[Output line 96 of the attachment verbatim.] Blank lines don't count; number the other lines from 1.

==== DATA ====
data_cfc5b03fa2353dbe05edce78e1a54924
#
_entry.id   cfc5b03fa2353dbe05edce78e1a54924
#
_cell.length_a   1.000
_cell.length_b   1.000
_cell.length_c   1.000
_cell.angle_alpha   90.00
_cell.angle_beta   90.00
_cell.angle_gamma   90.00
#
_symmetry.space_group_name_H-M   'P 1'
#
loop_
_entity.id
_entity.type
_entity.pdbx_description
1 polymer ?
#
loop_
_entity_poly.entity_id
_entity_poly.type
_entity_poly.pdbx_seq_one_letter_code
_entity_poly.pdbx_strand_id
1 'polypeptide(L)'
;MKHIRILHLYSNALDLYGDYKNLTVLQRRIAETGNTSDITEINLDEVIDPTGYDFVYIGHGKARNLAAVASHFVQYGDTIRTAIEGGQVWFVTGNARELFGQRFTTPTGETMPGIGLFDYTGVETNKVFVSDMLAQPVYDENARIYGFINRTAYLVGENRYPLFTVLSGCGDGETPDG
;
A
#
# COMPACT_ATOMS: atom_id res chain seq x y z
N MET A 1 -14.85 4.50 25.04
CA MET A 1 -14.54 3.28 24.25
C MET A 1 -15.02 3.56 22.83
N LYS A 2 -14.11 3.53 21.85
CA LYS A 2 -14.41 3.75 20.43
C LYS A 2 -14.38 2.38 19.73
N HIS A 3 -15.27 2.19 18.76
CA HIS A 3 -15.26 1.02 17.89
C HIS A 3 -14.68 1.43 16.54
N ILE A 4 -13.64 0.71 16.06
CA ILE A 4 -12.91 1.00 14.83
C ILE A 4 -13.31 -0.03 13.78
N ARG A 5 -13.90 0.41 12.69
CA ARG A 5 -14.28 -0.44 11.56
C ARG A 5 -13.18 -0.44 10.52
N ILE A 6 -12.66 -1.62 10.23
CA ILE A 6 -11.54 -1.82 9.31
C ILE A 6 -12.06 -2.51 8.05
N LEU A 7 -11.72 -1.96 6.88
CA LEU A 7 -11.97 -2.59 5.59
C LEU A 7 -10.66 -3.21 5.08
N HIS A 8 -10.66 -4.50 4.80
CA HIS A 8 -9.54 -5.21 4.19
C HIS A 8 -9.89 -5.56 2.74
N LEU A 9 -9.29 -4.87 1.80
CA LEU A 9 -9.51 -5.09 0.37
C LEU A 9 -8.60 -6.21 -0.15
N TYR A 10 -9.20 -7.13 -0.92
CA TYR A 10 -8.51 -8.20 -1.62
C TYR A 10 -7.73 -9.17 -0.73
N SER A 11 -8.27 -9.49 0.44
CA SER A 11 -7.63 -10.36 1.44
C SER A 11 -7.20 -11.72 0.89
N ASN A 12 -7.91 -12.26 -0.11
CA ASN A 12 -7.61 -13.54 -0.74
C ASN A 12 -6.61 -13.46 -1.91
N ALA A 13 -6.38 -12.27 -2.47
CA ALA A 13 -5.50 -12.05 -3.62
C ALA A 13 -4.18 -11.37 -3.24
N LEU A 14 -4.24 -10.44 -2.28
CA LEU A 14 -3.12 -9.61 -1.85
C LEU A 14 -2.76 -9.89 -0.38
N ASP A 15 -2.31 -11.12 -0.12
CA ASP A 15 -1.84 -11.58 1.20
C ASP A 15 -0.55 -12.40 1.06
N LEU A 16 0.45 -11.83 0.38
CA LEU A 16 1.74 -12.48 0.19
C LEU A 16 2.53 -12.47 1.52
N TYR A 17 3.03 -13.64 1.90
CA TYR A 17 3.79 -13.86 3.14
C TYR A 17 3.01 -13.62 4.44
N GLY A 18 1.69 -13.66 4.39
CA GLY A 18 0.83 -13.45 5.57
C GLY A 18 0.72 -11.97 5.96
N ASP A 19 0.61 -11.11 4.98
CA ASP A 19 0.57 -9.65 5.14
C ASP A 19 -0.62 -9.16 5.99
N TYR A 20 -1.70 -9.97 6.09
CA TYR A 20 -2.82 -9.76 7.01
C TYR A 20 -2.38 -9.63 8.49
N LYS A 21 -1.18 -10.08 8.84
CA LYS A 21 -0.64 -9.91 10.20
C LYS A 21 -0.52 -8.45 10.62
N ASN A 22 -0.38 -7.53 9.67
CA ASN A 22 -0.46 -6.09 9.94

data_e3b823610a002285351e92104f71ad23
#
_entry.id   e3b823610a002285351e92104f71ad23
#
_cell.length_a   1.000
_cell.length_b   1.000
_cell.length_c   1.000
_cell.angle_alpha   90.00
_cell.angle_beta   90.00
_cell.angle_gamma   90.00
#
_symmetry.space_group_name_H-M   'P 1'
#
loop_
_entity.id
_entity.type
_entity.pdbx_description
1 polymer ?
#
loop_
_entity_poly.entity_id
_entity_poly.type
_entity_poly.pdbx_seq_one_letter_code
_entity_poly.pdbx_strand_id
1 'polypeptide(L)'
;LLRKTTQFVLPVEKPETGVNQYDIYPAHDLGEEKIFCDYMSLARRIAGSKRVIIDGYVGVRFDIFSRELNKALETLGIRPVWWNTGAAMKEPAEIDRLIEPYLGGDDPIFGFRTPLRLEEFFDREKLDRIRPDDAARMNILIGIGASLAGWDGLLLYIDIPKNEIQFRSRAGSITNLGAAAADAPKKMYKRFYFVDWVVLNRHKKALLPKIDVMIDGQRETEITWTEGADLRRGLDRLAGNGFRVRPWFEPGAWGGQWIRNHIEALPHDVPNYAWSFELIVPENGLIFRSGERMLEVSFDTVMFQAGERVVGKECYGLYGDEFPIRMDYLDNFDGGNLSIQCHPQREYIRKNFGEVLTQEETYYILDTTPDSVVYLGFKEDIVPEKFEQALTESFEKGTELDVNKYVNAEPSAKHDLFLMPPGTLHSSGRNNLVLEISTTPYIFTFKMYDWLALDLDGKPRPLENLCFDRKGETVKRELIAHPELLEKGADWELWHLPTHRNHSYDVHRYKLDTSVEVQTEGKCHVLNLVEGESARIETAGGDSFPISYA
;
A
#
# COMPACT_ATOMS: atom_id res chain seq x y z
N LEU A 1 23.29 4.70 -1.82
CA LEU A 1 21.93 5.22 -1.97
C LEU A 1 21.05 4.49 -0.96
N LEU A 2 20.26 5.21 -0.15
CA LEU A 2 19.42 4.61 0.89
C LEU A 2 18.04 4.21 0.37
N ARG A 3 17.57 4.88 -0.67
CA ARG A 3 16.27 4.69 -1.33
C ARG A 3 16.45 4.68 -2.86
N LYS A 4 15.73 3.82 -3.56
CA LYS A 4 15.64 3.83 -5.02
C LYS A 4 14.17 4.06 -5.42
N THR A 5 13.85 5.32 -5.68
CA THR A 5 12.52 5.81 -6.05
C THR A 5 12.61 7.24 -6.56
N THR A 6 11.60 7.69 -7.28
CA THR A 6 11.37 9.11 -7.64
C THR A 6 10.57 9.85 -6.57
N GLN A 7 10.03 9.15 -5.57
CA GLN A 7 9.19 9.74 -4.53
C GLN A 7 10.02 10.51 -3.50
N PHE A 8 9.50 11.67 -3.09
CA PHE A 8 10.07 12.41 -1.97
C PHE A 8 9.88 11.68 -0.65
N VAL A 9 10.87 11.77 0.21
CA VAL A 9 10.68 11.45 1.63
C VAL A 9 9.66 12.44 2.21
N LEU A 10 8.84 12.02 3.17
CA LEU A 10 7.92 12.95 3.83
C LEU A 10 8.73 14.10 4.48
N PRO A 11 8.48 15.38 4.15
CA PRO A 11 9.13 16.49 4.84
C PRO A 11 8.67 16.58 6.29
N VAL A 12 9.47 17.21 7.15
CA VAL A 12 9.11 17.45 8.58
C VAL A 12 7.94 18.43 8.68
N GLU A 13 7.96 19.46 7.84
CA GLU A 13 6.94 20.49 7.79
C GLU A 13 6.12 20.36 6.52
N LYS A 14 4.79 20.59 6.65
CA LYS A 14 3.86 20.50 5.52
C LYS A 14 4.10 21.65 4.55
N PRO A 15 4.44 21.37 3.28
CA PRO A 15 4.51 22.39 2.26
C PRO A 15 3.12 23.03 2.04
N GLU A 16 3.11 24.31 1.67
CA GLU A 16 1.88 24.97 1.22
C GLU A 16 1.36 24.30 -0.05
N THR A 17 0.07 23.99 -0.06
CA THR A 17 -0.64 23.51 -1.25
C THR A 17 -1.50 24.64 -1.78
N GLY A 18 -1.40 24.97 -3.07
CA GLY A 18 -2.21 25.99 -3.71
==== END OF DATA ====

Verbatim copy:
data_e3b823610a002285351e92104f71ad23